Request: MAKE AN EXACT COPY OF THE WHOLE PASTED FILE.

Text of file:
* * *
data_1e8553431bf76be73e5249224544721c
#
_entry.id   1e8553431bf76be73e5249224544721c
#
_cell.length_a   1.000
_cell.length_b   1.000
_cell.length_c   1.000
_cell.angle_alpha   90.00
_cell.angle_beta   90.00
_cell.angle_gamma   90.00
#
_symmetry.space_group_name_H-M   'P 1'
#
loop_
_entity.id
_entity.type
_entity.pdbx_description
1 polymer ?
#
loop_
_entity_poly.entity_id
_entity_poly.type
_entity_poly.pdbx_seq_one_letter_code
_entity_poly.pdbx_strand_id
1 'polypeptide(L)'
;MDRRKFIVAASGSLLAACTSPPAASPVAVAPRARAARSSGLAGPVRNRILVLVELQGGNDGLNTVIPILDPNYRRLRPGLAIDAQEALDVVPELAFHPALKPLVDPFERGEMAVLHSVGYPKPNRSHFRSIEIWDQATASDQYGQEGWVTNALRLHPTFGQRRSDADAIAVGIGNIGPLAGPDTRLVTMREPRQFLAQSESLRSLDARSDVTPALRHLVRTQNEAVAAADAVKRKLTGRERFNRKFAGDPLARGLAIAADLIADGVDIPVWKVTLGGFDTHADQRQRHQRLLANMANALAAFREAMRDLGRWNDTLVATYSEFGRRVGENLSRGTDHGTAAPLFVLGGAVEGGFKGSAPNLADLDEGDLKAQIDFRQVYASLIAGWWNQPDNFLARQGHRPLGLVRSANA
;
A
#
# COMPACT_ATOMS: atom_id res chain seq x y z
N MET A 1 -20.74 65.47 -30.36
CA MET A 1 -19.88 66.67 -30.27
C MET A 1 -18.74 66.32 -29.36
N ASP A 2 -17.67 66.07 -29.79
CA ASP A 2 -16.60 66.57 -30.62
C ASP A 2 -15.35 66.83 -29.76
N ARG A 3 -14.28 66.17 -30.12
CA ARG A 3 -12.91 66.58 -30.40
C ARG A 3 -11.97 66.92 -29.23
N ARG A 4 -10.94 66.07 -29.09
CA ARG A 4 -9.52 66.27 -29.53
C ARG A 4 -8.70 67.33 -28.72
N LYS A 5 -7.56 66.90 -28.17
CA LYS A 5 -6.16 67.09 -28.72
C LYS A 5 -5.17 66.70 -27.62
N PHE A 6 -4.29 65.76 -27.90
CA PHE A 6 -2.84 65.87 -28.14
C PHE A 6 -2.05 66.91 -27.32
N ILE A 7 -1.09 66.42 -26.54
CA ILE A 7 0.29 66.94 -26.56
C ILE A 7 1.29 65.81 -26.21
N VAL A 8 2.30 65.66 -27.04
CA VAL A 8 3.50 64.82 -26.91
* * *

data_1e8553431bf76be73e5249224544721c
#
_entry.id   1e8553431bf76be73e5249224544721c
#
_cell.length_a   1.000
_cell.length_b   1.000
_cell.length_c   1.000
_cell.angle_alpha   90.00
_cell.angle_beta   90.00
_cell.angle_gamma   90.00
#
_symmetry.space_group_name_H-M   'P 1'
#
loop_
_entity.id
_entity.type
_entity.pdbx_description
1 polymer ?
#
loop_
_entity_poly.entity_id
_entity_poly.type
_entity_poly.pdbx_seq_one_letter_code
_entity_poly.pdbx_strand_id
1 'polypeptide(L)'
;MDRRKFIVAASGSLLAACTSPPAASPVAVAPRARAARSSGLAGPVRNRILVLVELQGGNDGLNTVIPILDPNYRRLRPGLAIDAQEALDVVPELAFHPALKPLVDPFERGEMAVLHSVGYPKPNRSHFRSIEIWDQATASDQYGQEGWVTNALRLHPTFGQRRSDADAIAVGIGNIGPLAGPDTRLVTMREPRQFLAQSESLRSLDARSDVTPALRHLVRTQNEAVAAADAVKRKLTGRERFNRKFAGDPLARGLAIAADLIADGVDIPVWKVTLGGFDTHADQRQRHQRLLANMANALAAFREAMRDLGRWNDTLVATYSEFGRRVGENLSRGTDHGTAAPLFVLGGAVEGGFKGSAPNLADLDEGDLKAQIDFRQVYASLIAGWWNQPDNFLARQGHRPLGLVRSANA
;
A
#
# COMPACT_ATOMS: atom_id res chain seq x y z
N MET A 1 -20.74 65.47 -30.36
CA MET A 1 -19.88 66.67 -30.27
C MET A 1 -18.74 66.32 -29.36
N ASP A 2 -17.67 66.07 -29.79
CA ASP A 2 -16.60 66.57 -30.62
C ASP A 2 -15.35 66.83 -29.76
N ARG A 3 -14.28 66.17 -30.12
CA ARG A 3 -12.91 66.58 -30.40
C ARG A 3 -11.97 66.92 -29.23
N ARG A 4 -10.94 66.07 -29.09
CA ARG A 4 -9.52 66.27 -29.53
C ARG A 4 -8.70 67.33 -28.72
N LYS A 5 -7.56 66.90 -28.17
CA LYS A 5 -6.16 67.09 -28.72
C LYS A 5 -5.17 66.70 -27.62
N PHE A 6 -4.29 65.76 -27.90
CA PHE A 6 -2.84 65.87 -28.14
C PHE A 6 -2.05 66.91 -27.32
N ILE A 7 -1.09 66.42 -26.54
CA ILE A 7 0.29 66.94 -26.56
C ILE A 7 1.29 65.81 -26.21
N VAL A 8 2.30 65.66 -27.04
CA VAL A 8 3.50 64.82 -26.91